District Attorney Vincent Bugliosi mentioned Schiller in "Helter Skelter," his nonfiction account of the murders, and Schiller has been turning up in contemporary nonfiction ever since.
The book that most fully fleshes out Schiller, however, is "The Executioner's Song," Mailer's 1,056-page examination of convicted murderer Gary Gilmore's death by firing squad in Utah.
In 1976, with a number of documentary film successes on his resume--including the Oscar-winning "The Man Who Skied Down Everest"--Schiller showed up in the midst of the morbid media circus surrounding Gilmore. Moving fast, he worked the phones, fired off telegrams and knocked on doors to tie up life-story rights and exclusive interviews.
In a move that resonates with the most celebrated case of the moment, Schiller also managed to land an exclusive tete-a-tete with Gilmore on Death Row--by presenting himself to prison officials as a "consultant" to Gilmore's attorneys.
Howard Kaminsky, president of Warner Books when "The Executioner's Song" was published, recalls that Schiller "was like a car with nine gears all forward . . . a force of nature.
"I almost killed the guy several times," he says, not without a certain fondness. "He was just (expletive) infuriating. . . . It's a miracle he survived the years when he was in the schoolyard. He absolutely drove me crazy. . . . He just keeps coming at you."
Reviewers, however, practically yodeled their praise for the "true life novel" that Schiller's rights agreements and extensive interviews made possible: "enthralling . . . phenomenal . . . stupendous . . . a literary landmark . . . a masterpiece."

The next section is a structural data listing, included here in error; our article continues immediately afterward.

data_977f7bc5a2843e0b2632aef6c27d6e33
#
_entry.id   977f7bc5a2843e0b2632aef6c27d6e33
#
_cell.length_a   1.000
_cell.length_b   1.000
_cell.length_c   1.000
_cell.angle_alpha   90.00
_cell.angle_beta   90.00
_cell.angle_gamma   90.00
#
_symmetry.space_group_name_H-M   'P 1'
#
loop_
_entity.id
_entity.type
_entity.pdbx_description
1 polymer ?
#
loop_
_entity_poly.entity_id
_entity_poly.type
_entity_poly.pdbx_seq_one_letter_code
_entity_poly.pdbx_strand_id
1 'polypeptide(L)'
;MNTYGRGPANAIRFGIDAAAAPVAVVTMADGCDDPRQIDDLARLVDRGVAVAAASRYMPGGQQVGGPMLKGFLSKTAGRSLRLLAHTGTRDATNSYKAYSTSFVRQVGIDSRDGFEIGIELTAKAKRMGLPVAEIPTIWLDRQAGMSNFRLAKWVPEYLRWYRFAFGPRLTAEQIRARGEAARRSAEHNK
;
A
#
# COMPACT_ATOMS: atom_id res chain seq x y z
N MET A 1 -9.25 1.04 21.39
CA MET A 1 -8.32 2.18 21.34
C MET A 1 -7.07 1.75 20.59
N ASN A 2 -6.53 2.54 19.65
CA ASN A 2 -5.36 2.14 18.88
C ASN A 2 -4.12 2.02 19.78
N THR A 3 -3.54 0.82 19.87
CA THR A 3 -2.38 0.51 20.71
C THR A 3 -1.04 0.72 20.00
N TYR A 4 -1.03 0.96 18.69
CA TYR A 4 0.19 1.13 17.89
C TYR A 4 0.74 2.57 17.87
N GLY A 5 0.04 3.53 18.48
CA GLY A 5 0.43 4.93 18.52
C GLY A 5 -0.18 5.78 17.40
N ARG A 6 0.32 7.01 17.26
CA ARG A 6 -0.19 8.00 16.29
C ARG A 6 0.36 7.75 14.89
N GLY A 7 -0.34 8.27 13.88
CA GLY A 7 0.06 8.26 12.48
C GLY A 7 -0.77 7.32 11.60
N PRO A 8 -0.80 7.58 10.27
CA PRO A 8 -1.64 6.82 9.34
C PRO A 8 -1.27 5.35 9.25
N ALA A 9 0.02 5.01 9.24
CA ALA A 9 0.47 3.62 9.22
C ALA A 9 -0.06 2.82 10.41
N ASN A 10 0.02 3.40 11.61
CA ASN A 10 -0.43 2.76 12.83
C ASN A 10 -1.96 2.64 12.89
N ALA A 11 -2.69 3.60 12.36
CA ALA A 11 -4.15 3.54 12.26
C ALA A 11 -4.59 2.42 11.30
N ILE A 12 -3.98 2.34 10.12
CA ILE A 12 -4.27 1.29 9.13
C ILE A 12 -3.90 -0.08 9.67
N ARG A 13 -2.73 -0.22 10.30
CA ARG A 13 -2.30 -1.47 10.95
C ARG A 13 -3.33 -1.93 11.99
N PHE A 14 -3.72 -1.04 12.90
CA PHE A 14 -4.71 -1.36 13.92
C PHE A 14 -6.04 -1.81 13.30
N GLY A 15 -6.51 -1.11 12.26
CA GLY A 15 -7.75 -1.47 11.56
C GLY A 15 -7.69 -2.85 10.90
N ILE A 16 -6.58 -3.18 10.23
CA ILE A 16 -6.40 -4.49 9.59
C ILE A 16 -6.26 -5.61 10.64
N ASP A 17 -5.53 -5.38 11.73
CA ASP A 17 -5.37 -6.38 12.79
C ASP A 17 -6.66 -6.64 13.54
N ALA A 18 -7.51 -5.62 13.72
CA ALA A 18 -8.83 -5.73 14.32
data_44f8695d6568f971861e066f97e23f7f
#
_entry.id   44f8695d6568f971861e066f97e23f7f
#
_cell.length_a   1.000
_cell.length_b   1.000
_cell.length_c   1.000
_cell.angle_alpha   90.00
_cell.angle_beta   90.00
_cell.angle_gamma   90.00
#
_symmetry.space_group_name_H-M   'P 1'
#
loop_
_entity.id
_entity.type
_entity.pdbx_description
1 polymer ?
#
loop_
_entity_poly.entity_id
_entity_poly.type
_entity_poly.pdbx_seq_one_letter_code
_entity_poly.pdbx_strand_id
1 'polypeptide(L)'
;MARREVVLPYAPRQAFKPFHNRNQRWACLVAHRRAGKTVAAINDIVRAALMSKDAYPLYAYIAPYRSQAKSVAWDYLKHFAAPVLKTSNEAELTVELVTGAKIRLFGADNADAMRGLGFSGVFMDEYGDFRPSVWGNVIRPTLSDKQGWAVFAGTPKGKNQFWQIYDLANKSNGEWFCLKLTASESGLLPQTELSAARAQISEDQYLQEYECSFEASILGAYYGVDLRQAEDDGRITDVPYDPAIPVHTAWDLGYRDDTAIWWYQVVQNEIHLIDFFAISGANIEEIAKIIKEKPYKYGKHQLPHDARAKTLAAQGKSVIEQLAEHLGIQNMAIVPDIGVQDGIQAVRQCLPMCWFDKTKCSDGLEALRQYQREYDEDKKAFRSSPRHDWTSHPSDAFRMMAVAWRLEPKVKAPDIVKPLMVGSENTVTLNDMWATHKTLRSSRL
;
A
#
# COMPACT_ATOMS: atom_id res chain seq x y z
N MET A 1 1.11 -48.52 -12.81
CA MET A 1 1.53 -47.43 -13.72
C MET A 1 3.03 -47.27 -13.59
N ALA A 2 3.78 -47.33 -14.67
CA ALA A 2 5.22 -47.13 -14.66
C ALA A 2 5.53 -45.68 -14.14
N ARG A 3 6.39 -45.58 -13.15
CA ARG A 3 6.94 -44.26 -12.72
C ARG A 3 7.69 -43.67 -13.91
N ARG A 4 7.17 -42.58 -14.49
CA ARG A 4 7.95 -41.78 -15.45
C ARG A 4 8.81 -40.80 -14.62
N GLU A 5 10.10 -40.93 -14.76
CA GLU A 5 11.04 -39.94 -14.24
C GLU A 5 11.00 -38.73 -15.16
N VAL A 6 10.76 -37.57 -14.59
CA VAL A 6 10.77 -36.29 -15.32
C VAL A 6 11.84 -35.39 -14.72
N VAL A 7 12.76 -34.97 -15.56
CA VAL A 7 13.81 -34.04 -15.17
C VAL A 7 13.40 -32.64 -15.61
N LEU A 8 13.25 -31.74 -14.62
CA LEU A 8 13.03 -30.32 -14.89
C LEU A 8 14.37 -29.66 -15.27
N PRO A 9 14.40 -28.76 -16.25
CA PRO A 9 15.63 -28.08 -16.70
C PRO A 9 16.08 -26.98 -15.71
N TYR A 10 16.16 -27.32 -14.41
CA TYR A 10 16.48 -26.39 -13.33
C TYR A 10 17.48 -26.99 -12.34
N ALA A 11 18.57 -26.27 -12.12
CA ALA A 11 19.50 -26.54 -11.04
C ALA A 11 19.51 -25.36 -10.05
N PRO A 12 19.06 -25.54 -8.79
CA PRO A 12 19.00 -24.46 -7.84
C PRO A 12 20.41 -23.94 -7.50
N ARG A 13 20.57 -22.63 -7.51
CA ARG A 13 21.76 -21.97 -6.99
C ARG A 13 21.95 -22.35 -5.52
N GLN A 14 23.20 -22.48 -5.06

The book won Mailer a Pulitzer prize, and the television movie, which Schiller produced and directed, earned critical acclaim and an Emmy for actor Tommy Lee Jones.
Authors John Gregory Dunne and Joan Didion call "The Executioner's Song" "probably the best American book of the past 30 years."
Although neither knows Schiller well, there is something like delight in their voices when they discuss him.
Even Didion, a master of verbal portraiture, admits: "I can't describe him in real clear terms." As Dunne speaks of Schiller's prowess as a director; his ability to get things done, "his very sharp elbows," she interjects: "Like all really first-rate hustlers, he has a streak of the spiritual."
Josh Greenfeld got to know Schiller after selling him the movie rights to his book "A Place for Noah." "To me," Greenfeld says, "there's something totally honest about Larry, in that he's never going to surprise you."
When Greenfeld discovered that his own crackerjack attorneys had missed a few clauses in his option agreement with Schiller, he shrugged.
"Larry out-shrewded them," he says. "Why hold that against him? . . . We always forget that the most intelligent species of animals are the predatory ones."
Not everyone is so willing to forgive and forget. Like many show-biz types, Schiller apparently tithes to Southern California's legal community. His personal and professional wakes are strewn with litigation, arbitration and embittered adversaries.
In June of 1991, Schiller's second wife, Stephanie, filed for divorce after almost 14 years of marriage. Two months later, Schiller filed for bankruptcy. The divorce became a battle marked by shouting matches, late-night phone fights and vituperative exchanges between attorneys, court files show. Some creditors remain rankled.